The Spokane Symphony’s Casual Classics concert Friday started life as a quirky marketing ploy. The program was advertised as “CSI Spokane: Unusual Composer Deaths.” But the evening blossomed into some beautiful music-making with works that are seldom heard.
Morihiko Nakahara, the orchestra’s resident conductor, clearly had fun talking about the idea of investigating composers’ deaths, or deaths arranged by composers, and composers’ attitudes toward death. But near the end of the concert, Nakahara reminded the audience that “in the end, it’s all about the music.”
The program opened with a suite of excerpts from the music Jean-Baptise Lully composed for Molière’s comédie-ballet “Le bourgeois gentilhomme” – the overture and four dances. Before performing the work, Nakahara showed how Lully caused his own death in an on-the-job accident: While in rehearsal of a Te Deum, Lully hit his foot with a long staff he was using to mark time. Infection. Gangrene. Death.
All this had nothing to do with Lully’s tart, sparkling music for “Le bourgeois gentilhomme.” The performance showed Lully as a master of colorful and sonorous orchestral writing with witty rhythmic surprises. And his music really dances because the composer was also an expert dancer. He even danced (in disguise) in the premiere of the work.
Questions about the illness and death of W.A. Mozart have produced a whole library of books and articles – even an Oscar-winning film. Nakahara spoke about the speculation concerning the composer’s final days, then led the members of the Symphony Chorale and the orchestra in a Kyrie in D minor written by Mozart some 10 or more years before he died.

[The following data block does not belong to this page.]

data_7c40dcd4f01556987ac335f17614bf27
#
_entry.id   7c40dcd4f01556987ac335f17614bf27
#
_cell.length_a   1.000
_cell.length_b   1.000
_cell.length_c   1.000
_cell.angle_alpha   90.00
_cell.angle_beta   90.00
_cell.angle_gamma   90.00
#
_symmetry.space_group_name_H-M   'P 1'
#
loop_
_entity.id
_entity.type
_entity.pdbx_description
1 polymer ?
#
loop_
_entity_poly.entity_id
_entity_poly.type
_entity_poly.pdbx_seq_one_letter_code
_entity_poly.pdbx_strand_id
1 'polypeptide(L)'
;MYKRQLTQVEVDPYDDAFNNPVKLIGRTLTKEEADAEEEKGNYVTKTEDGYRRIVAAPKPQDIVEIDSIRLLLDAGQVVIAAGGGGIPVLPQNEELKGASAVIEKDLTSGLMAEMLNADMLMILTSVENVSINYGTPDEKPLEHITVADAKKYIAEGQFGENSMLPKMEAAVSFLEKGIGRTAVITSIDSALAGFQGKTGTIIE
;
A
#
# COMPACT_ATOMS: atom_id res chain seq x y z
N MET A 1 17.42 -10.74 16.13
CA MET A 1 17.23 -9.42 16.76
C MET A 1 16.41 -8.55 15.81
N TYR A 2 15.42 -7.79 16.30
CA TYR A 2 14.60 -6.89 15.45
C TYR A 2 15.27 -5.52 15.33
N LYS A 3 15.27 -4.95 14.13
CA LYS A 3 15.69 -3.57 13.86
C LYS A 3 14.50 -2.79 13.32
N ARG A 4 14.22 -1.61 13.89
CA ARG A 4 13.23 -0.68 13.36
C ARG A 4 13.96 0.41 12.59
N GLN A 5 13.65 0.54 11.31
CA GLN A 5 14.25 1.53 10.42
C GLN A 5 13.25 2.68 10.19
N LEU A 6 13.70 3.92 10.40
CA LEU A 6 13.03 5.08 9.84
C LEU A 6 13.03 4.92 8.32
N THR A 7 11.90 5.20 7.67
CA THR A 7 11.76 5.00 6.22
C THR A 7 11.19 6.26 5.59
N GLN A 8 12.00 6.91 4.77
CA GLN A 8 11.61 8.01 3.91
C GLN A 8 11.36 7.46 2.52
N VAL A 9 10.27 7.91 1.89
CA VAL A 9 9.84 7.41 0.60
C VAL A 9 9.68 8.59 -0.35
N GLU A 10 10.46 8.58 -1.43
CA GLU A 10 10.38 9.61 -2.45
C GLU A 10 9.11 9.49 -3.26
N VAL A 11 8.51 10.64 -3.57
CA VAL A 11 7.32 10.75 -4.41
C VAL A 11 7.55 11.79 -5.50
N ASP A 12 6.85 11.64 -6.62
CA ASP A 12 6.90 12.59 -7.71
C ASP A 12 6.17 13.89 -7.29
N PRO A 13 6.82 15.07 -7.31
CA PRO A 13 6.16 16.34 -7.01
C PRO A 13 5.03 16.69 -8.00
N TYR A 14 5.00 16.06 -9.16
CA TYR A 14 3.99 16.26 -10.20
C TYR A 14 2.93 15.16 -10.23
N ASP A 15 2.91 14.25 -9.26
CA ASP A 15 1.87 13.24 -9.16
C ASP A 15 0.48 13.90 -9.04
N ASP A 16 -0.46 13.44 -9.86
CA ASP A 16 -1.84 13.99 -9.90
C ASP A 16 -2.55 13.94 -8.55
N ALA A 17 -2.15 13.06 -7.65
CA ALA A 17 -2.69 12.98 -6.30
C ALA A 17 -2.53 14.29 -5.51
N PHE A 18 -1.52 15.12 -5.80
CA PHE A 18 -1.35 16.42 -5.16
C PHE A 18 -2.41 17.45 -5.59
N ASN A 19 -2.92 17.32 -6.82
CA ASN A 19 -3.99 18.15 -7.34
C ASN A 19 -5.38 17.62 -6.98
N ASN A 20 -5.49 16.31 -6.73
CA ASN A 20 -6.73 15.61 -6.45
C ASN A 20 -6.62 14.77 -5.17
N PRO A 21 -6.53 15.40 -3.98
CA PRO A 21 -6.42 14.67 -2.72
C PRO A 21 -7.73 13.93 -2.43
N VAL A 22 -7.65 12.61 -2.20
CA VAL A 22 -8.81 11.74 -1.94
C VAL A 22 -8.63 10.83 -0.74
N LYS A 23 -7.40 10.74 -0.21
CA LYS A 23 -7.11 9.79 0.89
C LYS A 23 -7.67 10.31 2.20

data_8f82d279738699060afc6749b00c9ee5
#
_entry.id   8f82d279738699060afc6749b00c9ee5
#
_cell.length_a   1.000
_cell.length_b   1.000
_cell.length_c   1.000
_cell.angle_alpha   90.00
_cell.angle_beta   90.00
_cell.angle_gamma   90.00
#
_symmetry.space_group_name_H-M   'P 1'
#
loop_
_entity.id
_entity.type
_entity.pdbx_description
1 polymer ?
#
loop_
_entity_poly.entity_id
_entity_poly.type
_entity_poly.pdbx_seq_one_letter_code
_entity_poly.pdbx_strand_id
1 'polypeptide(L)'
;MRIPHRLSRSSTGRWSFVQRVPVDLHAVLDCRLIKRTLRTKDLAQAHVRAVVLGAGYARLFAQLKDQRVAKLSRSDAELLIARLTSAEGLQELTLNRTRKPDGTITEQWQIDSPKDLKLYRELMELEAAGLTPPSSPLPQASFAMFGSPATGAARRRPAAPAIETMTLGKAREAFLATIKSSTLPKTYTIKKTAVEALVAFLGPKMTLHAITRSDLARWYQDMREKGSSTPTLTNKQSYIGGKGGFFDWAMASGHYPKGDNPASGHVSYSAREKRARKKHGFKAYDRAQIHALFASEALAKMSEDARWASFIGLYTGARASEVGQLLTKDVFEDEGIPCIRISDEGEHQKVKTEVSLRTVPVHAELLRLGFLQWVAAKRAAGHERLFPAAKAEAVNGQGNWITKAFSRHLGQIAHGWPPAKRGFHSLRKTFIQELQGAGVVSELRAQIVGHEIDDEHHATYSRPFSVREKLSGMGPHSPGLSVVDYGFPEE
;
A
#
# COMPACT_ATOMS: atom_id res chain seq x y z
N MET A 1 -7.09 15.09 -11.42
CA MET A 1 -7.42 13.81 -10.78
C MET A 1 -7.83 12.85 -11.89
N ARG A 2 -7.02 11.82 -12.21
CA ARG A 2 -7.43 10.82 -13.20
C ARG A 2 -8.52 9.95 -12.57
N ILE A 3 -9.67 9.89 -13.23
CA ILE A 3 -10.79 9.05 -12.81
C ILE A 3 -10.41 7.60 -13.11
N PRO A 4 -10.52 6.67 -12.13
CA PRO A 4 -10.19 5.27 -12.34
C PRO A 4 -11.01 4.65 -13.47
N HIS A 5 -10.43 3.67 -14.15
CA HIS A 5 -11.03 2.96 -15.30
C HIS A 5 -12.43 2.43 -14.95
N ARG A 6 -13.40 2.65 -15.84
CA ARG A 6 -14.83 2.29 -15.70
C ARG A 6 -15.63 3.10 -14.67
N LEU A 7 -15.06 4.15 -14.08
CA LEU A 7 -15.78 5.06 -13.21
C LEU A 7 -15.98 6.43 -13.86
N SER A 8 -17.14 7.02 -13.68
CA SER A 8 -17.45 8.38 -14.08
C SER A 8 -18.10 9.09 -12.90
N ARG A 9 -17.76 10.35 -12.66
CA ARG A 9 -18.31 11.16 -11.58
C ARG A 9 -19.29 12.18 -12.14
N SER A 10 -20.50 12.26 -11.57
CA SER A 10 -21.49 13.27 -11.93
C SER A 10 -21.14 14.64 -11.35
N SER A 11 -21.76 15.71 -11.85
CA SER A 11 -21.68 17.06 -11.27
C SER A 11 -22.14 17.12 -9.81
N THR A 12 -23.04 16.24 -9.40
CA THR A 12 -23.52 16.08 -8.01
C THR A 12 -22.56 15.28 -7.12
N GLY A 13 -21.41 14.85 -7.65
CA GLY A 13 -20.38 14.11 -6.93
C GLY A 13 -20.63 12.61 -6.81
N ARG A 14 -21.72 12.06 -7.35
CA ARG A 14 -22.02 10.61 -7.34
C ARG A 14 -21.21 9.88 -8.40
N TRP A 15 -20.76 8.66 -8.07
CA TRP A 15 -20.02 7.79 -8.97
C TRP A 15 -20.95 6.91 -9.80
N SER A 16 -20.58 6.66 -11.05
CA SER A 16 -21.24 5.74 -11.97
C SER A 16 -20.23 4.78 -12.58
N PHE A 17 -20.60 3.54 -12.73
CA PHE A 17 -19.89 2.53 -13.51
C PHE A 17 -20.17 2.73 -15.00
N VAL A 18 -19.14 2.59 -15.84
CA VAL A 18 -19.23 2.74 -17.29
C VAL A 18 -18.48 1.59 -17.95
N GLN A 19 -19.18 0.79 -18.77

The Kyrie in D minor that everyone knows is from Mozart’s unfinished Requiem. But this earlier work showed Mozart’s mastery of dramatic solemnity long before the Requiem. The large Symphony Chorale sang very clearly with excellent intonation and precision.
That kind of precision and ability to sing in tune was even more rewarding in Carlo Gesualdo’s 1611 madrigal “Moro lasso al mio duolo” (“I die, alas! from my pain” ). This is a short work – three minutes or so – but it was packed with some of the most startling harmonies and biting dissonances created before the 20th century. Your ear wondered just where Gesualdo was going next.
The chorale was led in this work by its director, Julian Gómez-Giraldo, who brought out the madrigal’s neurotic expressiveness. Nakahara noted in his introduction that the composer had killed his wife and her lover and perhaps his infant son and father-in-law, as well. “Gesualdo’s life would be a good HBO series, … but for mature audiences only,” Nakahara said.
Nakahara closed the first half of the concert with Johannes Brahms’ “Nänie,” one of the composer’s most beautiful and least-performed choral masterpieces. In 50 years of steady concertgoing, I have never heard a live performance of this work. It was well worth the wait.
Brahms wrote this lamentation in memory of a friend, the painter Anselm Feuerbach. Brahms chose the text from a poem by Friedrich Schiller, a strong classicist like Feuerbach. “Even beauty must die,” Schiller says.
Brahms’ “Nänie” uses the same comforting, mellow expressiveness he used in the German Requiem of 20 years earlier. And Nakahara brought a warmth to the sound of his instrumental and vocal forces that suited Brahms splendidly.
The concert ended with Tchaikovsky’s Serenade for Strings, Op. 48 – the nearest to a concert favorite on Friday’s program. The Serenade has always seemed to me a ballet suite in disguise. The perfect reaction to the music and to the performance came in the second-movement Waltz when a listener in my row all but danced on his seat.